Stone bird baths typically come in two styles: basin and fountain.
The fountain design with water pump may have one to several tiers for bird to drink and perch from and sometimes a decorative finial which is the top piece where the water exits.
Some bird baths may also have lights, but this is more for your own enjoyment, as most birds will not be coming to your bird bath in the dark.
For high quality baths, price range typically is anywhere from $50 to over $1,000.
Most are hand-crafted, cast stone construction with a variety of finishes to choose from such as aged limestone and copper-bronze or a natural finish, if you prefer.
Get a bird bath with a basin that can accommodate more than just a couple of birds at a time, that is if you want to see more birds at any one time using the bath.
If the basin's depth is deep enough for larger birds to use, but too deep for smaller birds, you can place a flat rock or something similar in the middle to make it shallower.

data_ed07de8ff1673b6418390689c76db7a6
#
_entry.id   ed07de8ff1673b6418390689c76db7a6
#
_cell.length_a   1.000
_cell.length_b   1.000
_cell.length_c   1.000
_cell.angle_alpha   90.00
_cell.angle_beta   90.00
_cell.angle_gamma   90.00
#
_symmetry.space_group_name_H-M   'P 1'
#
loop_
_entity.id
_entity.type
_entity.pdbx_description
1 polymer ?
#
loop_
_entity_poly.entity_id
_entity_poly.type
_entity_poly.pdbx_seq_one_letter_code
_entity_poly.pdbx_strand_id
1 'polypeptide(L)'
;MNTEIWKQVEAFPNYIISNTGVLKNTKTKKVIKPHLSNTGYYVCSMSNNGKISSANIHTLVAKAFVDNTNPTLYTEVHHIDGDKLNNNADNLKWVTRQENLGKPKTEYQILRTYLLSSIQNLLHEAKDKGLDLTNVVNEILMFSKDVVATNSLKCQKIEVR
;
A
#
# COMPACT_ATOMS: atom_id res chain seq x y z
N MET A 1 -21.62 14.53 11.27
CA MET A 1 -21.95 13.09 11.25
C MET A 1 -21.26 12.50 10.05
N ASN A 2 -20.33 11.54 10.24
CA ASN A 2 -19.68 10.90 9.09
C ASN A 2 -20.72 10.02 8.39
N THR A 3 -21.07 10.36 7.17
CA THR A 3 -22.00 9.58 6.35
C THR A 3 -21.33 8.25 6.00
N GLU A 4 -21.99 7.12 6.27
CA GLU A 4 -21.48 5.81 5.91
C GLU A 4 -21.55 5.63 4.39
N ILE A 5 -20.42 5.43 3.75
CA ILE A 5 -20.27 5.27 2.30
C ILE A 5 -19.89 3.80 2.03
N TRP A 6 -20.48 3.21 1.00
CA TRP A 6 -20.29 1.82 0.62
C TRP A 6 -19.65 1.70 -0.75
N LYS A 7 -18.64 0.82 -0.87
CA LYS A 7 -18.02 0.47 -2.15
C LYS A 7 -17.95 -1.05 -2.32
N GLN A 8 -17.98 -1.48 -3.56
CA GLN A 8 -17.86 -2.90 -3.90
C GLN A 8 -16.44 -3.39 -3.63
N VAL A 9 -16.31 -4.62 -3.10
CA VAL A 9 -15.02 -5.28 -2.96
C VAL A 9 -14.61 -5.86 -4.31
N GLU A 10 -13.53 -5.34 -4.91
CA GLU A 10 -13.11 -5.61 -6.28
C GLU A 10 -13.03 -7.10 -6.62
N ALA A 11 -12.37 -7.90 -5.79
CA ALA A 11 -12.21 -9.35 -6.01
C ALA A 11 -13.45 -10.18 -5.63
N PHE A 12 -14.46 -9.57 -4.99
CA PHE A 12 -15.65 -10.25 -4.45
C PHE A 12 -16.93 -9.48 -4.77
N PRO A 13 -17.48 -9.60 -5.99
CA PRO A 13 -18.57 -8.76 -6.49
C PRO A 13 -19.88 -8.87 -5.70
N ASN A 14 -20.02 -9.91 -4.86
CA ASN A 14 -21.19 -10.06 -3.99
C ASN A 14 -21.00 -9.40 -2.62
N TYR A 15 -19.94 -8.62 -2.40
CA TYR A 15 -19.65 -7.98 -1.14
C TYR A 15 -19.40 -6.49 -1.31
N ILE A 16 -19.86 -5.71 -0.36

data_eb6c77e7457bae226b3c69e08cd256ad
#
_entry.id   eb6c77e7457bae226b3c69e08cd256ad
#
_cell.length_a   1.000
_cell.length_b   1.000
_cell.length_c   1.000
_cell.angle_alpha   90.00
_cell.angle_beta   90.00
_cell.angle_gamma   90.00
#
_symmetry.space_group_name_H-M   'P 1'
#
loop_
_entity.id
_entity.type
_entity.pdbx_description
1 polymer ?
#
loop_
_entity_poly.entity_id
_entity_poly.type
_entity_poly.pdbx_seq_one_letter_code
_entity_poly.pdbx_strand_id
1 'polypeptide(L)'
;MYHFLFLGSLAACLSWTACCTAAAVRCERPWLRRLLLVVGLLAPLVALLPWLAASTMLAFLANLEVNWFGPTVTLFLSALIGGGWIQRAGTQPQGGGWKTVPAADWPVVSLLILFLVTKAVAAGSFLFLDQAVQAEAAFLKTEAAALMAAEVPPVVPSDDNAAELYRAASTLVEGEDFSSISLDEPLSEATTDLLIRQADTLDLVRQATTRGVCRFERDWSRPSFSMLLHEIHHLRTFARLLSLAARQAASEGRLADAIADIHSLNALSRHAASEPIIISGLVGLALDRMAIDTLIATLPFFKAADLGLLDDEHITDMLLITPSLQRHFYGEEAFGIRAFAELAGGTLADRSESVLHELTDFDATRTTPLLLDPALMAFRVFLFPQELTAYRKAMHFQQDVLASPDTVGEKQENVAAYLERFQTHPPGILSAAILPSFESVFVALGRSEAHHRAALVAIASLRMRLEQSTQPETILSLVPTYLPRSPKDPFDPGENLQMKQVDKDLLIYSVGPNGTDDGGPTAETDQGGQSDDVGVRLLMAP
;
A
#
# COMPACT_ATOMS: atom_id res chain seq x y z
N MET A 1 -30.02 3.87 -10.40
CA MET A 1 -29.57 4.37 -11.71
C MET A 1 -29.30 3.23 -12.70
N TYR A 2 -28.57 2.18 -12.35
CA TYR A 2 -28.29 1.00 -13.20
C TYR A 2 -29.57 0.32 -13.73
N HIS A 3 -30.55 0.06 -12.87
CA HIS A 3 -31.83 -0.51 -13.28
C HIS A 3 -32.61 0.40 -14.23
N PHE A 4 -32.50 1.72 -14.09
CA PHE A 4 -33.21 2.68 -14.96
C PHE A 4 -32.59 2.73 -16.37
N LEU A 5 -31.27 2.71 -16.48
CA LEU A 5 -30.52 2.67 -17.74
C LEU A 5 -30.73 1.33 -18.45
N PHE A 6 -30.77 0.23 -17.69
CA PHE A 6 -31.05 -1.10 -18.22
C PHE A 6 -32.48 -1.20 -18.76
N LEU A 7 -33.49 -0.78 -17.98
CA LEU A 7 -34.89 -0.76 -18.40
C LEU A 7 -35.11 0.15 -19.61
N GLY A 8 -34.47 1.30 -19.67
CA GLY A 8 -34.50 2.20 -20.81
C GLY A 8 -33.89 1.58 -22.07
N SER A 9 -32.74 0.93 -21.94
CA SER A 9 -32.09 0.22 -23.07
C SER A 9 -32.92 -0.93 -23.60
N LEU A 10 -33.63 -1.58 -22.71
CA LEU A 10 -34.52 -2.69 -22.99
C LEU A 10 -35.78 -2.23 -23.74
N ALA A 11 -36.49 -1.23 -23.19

Manufacturers suggest that stone bird baths ideally should be moved inside during the winter, or at the very least, be winterized to prevent cracking and other damage.
Water should be drained and the bird bath be raised to keep from freezing to the ground.
Any pumps and related mechanisms should be removed and stored inside.
You can cover the bird bath/fountain with burlap (or any absorbent material) and dark plastic which will keep moisture out and protect it from the harsh winter elements.
Bird Bath Heater - De-Icers to keep water from freezing during winter.
Heated Bird Baths - All-In-One Units
Bird Watching Binoculars, Squirrel-Proof Feeder & Hummingbird Feeder
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Nikon Monarch 5
Best mid-priced bird watching binoculars. Waterproof, shockproof, multi-coated ED-Glass.
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Bird Bath Heater
Keeps your bird baths ice-free down to -20 F. Low-operating costs ~$1/mo
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